Iranian intelligence officers tour Lebanese border, study IDF lines

Saturday morning Aug. 7, Lebanese President Michel Suleiman visited the site of the Lebanese-Israeli border clash of Tuesday, Aug. 1. Twenty-four hours before him, a group of Iranian intelligence and commando officers toured the border area, debkafile reveals, for a good look at IDF positions on the other side. Their Lebanese army escort included heads of the 9th battalion, which started the clash by shooting across the border and killing Lt. Col. Dov Harari.
The president first visited the blackened house in Adeissa village that was torched by Israeli retaliatory tank fire. A former Lebanese chief of staff, he was also due to visit that same 9th battalion.
The Iranian visitors in civvies toured the border area openly in full view of Israeli spotters and walked through sections of the south Lebanese road which run south of the UN Blue Line border drawn in 2000 by mutual consent.
This was the first time Iranian officers had stepped into sovereign Israeli territory. The IDF made no response.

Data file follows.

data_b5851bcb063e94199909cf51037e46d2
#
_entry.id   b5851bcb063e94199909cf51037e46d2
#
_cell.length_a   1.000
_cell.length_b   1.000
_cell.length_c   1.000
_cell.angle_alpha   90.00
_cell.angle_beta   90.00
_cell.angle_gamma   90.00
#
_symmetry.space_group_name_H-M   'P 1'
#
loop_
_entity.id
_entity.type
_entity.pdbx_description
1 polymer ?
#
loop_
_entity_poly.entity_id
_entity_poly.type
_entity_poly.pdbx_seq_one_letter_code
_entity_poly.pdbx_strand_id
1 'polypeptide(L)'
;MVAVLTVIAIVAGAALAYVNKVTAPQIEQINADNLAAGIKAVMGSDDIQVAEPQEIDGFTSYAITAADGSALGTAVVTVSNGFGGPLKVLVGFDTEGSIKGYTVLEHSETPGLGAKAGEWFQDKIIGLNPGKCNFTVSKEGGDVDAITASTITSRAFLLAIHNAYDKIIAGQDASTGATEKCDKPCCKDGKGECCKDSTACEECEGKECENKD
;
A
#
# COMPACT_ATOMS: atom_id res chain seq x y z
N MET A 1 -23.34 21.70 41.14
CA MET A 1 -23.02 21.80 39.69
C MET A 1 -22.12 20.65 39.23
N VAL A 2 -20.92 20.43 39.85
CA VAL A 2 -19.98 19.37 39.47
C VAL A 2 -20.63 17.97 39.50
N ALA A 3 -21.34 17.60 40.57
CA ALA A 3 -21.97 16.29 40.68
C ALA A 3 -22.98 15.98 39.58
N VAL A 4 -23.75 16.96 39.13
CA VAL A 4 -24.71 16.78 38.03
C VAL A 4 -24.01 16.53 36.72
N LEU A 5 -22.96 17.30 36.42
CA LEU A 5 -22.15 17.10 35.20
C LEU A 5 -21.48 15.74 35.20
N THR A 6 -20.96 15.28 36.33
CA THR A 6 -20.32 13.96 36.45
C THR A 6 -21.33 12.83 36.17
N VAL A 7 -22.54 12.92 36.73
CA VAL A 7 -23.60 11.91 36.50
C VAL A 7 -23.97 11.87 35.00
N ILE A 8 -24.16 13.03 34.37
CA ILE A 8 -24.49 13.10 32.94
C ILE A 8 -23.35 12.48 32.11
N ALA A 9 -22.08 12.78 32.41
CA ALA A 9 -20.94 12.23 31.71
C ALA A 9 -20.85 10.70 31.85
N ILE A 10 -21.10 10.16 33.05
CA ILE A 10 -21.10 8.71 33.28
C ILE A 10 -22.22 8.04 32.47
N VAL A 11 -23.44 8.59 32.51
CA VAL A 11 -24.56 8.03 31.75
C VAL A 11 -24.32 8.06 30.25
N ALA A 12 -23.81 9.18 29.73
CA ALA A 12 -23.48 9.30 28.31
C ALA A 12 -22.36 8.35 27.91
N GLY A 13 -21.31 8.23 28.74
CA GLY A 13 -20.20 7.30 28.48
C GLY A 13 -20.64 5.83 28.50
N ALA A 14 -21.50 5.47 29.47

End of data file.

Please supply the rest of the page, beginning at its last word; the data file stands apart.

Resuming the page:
debkafile reports that they were part of a high-ranking Iranian delegation headed by spiritual ruler Ayatollah Ali Khamenei's bureau chief, which rushed over to Beirut Thursday, Aug. 5 for urgent talks with Hassan Nasrallah and other Hizballah leaders in the wake of the Lebanese-Israeli armed clash – even though the Shiite terrorists claimed they were not directly involved.
They discussed possible the possible repercussions of that clash and also Nasrallah's scheme for shifting the blame for the 2005 Hariri murder onto Israel at a news conference Monday, Aug. 9. He is hoping to sidetrack the UN Hariri tribunal from its determination to indict some of Hizballah's most prominent operatives for the crime and order their extradition.
Velayati's party did not meet Lebanese government heads, a sign of how far Hizballah has carved out a state within a state. Yet the officers of the national army freely took Iranian military men around the most sensitive parts of the southern border for a close-up study of Israel's military positions and a consultation on tactics, 24 hours before Lebanese President Michel Suleiman was given his tour Saturday.
This order of events brings out the Lebanese army's two faces: One showing the US, West and the UN a responsible willingness to help the peacekeepers calm border tensions; the other, turning to Iranian experts for tactical advice on how best to engage the IDF.
Velayati himself quietly conferred with Hizballah's South Lebanon commander, Sheikh Nabil Qauq, on the next stages of the confrontation with Israel.

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